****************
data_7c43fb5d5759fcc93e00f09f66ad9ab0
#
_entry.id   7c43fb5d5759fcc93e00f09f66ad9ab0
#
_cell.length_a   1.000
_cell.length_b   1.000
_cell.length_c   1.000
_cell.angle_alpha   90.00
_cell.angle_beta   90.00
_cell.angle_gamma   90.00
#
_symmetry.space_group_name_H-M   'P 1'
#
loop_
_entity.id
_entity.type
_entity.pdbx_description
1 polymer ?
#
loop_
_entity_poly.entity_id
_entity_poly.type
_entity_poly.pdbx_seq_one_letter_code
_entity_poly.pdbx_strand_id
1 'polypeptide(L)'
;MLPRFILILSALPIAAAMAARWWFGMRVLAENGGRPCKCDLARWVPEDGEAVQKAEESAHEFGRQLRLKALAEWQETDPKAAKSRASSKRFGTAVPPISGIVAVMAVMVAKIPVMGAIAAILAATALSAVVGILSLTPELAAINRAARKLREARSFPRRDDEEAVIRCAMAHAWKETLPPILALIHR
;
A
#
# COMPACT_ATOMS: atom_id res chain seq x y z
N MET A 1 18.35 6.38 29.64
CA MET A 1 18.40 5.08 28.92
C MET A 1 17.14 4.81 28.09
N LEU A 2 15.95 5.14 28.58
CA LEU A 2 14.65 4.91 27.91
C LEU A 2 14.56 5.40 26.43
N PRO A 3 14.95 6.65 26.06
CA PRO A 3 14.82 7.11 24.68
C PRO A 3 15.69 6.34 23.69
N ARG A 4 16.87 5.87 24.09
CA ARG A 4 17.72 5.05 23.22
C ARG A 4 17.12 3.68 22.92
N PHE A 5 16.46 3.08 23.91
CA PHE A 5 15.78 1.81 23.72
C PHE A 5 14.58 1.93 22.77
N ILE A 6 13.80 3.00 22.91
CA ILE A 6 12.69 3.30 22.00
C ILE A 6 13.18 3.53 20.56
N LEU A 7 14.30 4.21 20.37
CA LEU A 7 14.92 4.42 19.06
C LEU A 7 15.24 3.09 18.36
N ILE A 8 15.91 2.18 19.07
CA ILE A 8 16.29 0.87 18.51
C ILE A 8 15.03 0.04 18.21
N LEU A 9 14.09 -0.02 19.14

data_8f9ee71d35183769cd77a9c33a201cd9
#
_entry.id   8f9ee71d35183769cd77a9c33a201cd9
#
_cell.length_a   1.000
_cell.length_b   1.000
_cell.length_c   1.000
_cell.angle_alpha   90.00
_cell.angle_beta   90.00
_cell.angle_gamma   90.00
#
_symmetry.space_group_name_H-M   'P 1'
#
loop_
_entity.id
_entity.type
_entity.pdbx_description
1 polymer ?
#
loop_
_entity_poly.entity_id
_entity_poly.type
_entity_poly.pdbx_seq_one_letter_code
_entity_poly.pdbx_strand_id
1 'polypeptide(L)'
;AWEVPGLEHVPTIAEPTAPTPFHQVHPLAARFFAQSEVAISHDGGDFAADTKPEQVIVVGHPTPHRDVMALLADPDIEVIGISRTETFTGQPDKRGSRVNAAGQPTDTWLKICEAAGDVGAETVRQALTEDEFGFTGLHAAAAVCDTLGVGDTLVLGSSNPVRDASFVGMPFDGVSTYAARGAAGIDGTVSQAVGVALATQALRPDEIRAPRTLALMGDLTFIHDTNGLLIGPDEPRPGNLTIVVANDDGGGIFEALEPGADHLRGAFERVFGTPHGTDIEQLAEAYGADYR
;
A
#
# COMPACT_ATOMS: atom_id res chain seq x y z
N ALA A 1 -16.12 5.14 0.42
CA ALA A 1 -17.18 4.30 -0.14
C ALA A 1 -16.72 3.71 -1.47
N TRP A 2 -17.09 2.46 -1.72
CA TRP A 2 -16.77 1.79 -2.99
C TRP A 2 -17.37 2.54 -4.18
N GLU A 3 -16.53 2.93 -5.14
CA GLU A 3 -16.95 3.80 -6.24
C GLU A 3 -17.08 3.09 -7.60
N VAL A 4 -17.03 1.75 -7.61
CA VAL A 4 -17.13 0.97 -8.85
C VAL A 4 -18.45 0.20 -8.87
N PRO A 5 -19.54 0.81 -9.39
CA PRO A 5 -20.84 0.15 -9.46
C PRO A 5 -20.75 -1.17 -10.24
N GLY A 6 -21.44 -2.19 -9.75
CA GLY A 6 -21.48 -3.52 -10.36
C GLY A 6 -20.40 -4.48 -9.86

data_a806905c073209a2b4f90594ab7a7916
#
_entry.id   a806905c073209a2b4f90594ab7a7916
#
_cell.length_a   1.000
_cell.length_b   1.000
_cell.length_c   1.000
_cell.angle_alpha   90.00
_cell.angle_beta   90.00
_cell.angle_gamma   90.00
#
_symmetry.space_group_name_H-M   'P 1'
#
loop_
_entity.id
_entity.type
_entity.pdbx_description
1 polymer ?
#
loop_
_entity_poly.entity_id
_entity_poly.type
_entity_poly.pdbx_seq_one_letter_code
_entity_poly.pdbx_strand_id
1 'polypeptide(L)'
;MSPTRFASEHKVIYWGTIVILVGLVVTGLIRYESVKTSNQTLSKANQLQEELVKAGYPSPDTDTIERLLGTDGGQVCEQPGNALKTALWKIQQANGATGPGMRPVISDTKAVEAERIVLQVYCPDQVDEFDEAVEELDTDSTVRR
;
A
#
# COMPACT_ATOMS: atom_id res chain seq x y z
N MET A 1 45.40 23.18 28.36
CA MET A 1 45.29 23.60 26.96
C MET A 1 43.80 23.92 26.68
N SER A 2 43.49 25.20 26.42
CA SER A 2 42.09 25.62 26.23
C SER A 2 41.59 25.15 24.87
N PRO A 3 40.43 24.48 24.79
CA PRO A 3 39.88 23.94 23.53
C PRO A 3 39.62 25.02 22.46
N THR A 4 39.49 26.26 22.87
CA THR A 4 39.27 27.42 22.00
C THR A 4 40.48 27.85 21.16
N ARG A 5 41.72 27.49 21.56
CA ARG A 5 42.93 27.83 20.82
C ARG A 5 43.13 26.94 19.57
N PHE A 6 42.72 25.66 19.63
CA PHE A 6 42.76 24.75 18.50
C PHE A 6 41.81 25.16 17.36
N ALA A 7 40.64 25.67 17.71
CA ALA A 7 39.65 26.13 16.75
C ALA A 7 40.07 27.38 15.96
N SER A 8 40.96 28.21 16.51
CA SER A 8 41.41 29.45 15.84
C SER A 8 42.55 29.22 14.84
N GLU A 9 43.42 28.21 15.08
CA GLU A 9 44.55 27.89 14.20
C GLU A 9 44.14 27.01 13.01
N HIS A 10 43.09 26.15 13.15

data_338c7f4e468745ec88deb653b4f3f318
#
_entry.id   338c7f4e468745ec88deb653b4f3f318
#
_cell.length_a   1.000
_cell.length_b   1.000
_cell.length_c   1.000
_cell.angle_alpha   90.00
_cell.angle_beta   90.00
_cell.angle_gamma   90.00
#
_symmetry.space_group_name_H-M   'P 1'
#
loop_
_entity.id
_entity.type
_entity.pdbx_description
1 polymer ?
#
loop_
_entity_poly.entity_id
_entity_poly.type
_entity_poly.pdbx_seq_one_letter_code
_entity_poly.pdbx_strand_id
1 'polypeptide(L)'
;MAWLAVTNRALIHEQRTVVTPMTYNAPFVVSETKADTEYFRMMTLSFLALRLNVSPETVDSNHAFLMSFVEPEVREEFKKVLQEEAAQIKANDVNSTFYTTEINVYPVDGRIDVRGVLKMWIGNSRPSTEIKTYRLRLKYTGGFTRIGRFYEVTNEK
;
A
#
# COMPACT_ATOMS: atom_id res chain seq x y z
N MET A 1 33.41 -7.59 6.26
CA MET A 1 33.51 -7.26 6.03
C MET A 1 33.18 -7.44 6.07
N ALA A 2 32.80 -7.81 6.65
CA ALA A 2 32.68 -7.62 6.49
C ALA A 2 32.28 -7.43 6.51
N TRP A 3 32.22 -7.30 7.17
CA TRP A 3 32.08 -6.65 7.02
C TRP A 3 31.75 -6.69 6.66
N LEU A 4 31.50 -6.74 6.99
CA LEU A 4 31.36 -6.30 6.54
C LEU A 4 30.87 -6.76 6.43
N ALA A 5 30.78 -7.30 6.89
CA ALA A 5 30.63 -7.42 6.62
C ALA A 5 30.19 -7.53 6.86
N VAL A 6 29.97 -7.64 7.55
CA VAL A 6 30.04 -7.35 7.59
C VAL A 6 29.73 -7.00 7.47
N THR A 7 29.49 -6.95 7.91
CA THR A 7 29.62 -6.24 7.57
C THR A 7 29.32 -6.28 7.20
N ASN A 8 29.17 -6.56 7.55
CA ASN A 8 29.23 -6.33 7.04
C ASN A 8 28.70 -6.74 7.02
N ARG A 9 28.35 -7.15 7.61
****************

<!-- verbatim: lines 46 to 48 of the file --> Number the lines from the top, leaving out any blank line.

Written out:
N ILE A 6 13.80 3.00 22.91
CA ILE A 6 12.69 3.30 22.00
C ILE A 6 13.18 3.53 20.56